A super-Earth found in our stellar back yard

November 15, 2018 by Jonti Horner And Jake Clark, The Conversation
An artist’s impression of the surface of the planet orbiting Barnard’s Star. Credit: ESO - M. Kornmesser

The potential discovery of a planet orbiting Barnard's Star – the second closest stellar system to the sun – was announced by researchers today in Nature.

This discovery pushes the bounds of what we can do with our best current astronomical instrumentation, so the authors are understandably cautious in claiming a "planet candidate", rather than a confirmed discovery.

The new exoplanet (if it exists) is an icy world just over three times the mass of Earth, and has only been uncovered as a result of an exhaustive search by teams across the globe.

So what does this find mean, and why is it important?

Barnard's Star – an ancient cosmic tearaway

Shining 16 times too faintly to see with the unaided eye, Barnard's Star is an ancient red dwarf – significantly older than the sun. Aside from the Alpha Centauri system, it is the closest star to the Solar system.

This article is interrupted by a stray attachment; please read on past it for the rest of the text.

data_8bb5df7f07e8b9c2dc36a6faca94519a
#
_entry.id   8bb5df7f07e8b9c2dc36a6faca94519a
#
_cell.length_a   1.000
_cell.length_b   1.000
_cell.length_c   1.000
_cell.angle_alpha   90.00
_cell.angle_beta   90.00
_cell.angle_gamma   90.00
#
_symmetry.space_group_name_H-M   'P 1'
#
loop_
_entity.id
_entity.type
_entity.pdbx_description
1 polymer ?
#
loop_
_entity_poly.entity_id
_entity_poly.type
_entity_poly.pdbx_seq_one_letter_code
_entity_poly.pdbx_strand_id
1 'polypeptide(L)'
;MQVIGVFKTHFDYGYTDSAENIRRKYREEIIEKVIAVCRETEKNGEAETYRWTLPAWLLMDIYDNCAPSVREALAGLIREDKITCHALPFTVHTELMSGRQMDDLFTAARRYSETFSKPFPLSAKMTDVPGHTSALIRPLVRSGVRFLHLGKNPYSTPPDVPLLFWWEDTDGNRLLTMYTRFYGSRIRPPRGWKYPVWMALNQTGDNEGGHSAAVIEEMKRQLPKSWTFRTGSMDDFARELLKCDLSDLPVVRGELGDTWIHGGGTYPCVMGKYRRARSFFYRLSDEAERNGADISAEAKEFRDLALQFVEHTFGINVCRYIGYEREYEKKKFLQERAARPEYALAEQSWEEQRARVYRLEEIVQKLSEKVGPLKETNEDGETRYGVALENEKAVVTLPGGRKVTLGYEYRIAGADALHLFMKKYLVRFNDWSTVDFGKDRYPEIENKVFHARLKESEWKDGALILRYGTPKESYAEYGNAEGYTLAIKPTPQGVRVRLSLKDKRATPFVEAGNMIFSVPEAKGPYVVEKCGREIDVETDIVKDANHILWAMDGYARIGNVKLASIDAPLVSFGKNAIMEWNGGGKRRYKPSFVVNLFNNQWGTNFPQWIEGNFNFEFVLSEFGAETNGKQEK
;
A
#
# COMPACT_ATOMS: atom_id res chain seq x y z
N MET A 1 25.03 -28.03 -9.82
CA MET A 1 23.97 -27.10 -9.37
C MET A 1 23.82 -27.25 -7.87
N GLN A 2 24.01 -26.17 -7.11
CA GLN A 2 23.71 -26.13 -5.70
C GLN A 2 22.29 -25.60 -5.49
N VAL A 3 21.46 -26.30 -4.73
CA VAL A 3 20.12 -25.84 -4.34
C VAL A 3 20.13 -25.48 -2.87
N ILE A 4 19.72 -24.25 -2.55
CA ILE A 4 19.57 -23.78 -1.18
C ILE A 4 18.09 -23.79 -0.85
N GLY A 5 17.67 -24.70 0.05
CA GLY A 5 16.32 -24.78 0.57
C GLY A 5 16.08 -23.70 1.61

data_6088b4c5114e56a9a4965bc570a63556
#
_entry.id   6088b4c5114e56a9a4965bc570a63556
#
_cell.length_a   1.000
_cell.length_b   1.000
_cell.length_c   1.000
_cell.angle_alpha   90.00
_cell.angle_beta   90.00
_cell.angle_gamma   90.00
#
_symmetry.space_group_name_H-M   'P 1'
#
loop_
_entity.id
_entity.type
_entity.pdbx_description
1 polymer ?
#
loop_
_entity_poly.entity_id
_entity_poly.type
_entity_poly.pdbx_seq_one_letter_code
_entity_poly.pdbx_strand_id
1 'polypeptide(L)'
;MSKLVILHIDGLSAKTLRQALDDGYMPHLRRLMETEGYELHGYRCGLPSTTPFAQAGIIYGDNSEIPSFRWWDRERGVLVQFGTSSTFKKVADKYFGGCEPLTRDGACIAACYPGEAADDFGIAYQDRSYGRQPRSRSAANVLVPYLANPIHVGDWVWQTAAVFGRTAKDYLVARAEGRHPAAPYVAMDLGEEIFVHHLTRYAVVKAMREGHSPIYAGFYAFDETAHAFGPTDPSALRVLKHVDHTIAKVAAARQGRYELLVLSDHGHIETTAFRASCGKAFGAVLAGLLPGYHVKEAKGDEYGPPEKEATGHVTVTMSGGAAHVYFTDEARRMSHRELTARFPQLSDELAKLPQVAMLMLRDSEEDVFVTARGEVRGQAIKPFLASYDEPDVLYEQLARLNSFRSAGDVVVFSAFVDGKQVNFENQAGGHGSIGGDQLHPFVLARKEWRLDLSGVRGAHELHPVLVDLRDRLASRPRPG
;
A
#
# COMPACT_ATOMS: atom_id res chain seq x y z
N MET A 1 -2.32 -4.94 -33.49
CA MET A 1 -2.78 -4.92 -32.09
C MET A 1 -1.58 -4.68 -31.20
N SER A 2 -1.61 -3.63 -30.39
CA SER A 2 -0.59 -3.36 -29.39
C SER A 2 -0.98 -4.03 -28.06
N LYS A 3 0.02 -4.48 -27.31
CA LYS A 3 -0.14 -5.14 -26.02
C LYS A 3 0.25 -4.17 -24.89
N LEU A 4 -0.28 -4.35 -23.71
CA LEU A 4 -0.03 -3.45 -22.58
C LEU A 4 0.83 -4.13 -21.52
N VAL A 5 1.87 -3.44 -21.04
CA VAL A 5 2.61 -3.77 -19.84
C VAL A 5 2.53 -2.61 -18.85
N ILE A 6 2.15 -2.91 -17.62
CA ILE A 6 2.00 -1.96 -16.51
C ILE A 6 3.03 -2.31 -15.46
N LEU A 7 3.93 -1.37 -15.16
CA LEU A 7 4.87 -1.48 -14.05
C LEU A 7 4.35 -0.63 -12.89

Barnard's Star's biggest claim to fame is the rate at which it is tearing across the . It moves so rapidly against the background stars that it would cross the diameter of the full Moon in a little over 100 years.

In the middle of the last century, astronomer Peter van de Kamp was convinced Barnard's star was accompanied by two Jupiter-mass planets. Over several decades, starting in the late 1930s, he studied the star, taking myriad images, and observing it moving against the background stars.

Barnard’s Star is the fastest moving star in our night sky. Astronomer’s call such movement ‘proper motion’.

Rather than moving in a straight line, his observations suggested Barnard's Star was wobbling as it moved, rocking back and forth as though pulled by unseen companions. His data invoked the presence of two tugging the star around as it moved through space.

But despite their best efforts, astronomers elsewhere could find no evidence of van de Kamp's worlds. Where his observations showed a wobbling star, theirs showed no such wobble – just a linear motion through space.

What was going on? van de Kamp's observations were made using a large refracting telescope, and astronomers eventually realised that the telescope's main objective lens had been cleaned and modified several times during the decades of his study. These changes caused the apparent position of the Barnard's Star to shift back and forth relative to the bluer background stars.

The Jupiter-mass planets around Barnard's star were no more.